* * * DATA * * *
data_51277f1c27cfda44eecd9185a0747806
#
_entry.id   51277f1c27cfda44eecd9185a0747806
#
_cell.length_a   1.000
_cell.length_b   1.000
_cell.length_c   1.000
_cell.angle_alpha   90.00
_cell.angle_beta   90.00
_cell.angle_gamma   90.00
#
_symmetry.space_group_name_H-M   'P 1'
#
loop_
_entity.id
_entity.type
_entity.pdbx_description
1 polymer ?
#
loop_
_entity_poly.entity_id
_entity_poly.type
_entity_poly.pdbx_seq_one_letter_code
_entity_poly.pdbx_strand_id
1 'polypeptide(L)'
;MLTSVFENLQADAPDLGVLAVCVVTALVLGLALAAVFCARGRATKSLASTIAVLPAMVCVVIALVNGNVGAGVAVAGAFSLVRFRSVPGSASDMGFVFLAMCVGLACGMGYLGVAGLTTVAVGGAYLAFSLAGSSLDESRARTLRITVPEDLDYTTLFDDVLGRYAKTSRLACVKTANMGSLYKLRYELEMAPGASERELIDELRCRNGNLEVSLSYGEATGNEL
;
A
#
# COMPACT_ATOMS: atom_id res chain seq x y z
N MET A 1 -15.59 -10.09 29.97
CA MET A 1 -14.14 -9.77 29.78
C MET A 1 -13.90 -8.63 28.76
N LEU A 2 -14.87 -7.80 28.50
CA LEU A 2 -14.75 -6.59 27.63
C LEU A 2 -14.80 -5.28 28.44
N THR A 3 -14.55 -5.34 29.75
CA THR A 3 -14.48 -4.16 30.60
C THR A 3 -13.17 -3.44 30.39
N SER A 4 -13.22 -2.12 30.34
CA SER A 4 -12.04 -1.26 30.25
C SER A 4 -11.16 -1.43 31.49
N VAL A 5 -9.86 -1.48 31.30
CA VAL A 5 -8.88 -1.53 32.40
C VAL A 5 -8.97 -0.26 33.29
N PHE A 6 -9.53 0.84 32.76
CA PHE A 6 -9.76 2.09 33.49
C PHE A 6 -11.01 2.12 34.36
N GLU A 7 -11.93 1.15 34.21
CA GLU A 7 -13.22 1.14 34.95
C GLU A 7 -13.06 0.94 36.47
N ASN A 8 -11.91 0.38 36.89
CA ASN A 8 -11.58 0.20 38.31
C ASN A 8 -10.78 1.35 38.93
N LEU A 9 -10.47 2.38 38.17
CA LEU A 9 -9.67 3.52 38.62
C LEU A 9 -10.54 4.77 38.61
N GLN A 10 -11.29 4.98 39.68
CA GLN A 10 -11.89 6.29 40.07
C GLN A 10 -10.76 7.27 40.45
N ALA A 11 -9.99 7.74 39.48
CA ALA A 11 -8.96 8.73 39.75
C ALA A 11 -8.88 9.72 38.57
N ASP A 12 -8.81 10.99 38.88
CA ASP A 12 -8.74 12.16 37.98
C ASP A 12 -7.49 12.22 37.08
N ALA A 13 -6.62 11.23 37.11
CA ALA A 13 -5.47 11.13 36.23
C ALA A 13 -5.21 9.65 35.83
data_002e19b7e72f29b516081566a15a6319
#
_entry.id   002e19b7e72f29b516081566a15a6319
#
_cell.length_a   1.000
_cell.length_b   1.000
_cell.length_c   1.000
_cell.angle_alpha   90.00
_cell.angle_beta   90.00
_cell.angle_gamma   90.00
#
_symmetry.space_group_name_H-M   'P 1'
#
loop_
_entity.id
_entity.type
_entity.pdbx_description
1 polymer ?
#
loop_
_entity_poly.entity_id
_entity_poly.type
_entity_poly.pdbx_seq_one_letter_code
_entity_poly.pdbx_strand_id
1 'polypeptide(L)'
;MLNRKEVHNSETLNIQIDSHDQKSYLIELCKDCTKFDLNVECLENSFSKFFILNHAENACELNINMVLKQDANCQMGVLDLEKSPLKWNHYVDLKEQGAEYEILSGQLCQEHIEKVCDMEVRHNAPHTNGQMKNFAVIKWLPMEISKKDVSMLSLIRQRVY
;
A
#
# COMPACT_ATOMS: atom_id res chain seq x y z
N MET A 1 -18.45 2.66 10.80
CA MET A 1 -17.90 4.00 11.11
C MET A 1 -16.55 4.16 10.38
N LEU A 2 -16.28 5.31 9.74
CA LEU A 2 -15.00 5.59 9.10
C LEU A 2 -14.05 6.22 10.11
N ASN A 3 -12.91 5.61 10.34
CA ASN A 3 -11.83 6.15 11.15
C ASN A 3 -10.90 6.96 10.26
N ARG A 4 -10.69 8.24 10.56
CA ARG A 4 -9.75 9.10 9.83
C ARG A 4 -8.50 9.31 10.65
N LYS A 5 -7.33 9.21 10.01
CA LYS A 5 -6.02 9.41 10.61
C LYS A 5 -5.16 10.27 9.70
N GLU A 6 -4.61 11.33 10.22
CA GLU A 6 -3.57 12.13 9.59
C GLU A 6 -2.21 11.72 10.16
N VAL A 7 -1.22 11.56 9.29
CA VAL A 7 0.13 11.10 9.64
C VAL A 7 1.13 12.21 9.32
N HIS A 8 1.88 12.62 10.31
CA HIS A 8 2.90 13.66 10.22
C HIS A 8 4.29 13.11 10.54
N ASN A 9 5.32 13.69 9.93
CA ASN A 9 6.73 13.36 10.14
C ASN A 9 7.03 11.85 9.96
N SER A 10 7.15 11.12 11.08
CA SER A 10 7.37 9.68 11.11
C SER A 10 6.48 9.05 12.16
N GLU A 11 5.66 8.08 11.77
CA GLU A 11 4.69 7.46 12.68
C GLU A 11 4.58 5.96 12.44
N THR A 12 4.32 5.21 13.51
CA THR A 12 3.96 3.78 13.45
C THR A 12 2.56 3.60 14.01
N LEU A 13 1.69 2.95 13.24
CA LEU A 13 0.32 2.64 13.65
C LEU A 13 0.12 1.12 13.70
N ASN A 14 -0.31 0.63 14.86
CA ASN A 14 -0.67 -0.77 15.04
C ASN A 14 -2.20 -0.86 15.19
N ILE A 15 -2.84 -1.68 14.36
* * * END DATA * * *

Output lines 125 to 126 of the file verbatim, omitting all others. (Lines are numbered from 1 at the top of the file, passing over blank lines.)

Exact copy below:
CA ASN A 9 6.73 13.36 10.14
C ASN A 9 7.03 11.85 9.96